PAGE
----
Raising Awareness this Super Bowl Weekend

5:33:00 PM

For the first time in my life, I am living in a city where the NFL team is making it to the Super Bowl.  I'm pretty excited about watching the Broncos take on the Seahawks.  Both teams are so likeable: Peyton Manning seems like an amazing human being and seeing him win another Super Bowl would be incredible while the Seattle Seahawks have a young team with incredible talent plus they have the first hearing impaired NFL player in history on their team.  Although I'll be cheering for Denver, I won't be disappointed if Seattle wins.  

Even though I enjoy watching the game and get swept up by the pageantry and competition, it's hard for me to shake a pretty serious issue with professional football: CTE.  I recently watched League of Denial: The NFL's Concussion Crisis and it definitely left an impact.  If you haven't seen it yet I highly recommend watching it.


 It's a Frontline documentary about traumatic brain injuries (most notably CTE and concussions) in the NFL.  The sentiments expressed in the documentary mirrored a talk by Chris Nowinski I attended my senior year of college.  Contact sports, especially football, put players at an extremely high risk of traumatic brain injury.  These traumatic brain injuries can lead to a lifetime of mental problems.  This isn't just contact sports either, extreme sports like skiing and snowboarding have high risks of concussions and the potential for long lasting repercussions.  The Crash Reel, is another great documentary that follows professional snowboarder Kevin Pierce before, during and after a career-ending crash.  It discusses traumatic brain injuries for extreme sport athletes, discussing Kevin's struggle and the tragic story of professional skier Sarah Burke.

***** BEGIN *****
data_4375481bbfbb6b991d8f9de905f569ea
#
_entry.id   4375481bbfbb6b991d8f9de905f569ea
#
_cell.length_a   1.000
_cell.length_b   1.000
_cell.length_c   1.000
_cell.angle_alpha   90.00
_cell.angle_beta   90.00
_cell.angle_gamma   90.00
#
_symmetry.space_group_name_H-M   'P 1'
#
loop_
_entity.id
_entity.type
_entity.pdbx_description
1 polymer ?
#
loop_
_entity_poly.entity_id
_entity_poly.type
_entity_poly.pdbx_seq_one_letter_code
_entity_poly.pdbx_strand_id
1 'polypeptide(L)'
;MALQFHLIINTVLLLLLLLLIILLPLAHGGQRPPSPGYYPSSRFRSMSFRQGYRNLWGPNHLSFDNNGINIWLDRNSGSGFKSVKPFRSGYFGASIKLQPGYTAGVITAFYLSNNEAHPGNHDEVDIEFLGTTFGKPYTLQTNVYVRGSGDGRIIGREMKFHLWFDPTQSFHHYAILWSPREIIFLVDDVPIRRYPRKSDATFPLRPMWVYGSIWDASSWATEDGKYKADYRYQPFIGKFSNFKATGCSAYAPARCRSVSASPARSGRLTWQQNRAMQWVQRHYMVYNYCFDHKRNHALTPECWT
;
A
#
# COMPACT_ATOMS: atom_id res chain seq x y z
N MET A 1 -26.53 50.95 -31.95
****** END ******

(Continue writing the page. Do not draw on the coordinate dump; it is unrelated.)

I mention this extremely depressing topic to raise awareness, not to rain on your Super Bowl parade.  We often forget about our brains and how fragile they can be.  Over the years so many of my teammates and friends have suffered from concussions. Hopefully, most won't have long-term problems associated with their concussions. As you watch the Super Bowl and in a few weeks the 2014 Winter Olympics in Sochi, remember the sacrifice these athletes make not only to their bodies but also to their minds.  Hopefully, the athletes we watch and cheer for stay healthy and avoid a career-ending or life-ending injury.  Most importantly, remember to take care of your brain.  Wear a helmet when riding a bike, when skiing, or participating in any other "high risk" activity, learn about proper safety measures, and seek medical attention after a suspected concussion.

I hope I didn't bum you out to much.  I know that I'll be conflicted watching the game.  I feel guilt for supporting a league that doesn't acknowledge the danger for players but I also love the hype, the competition, and supporting my new "home" team.

 




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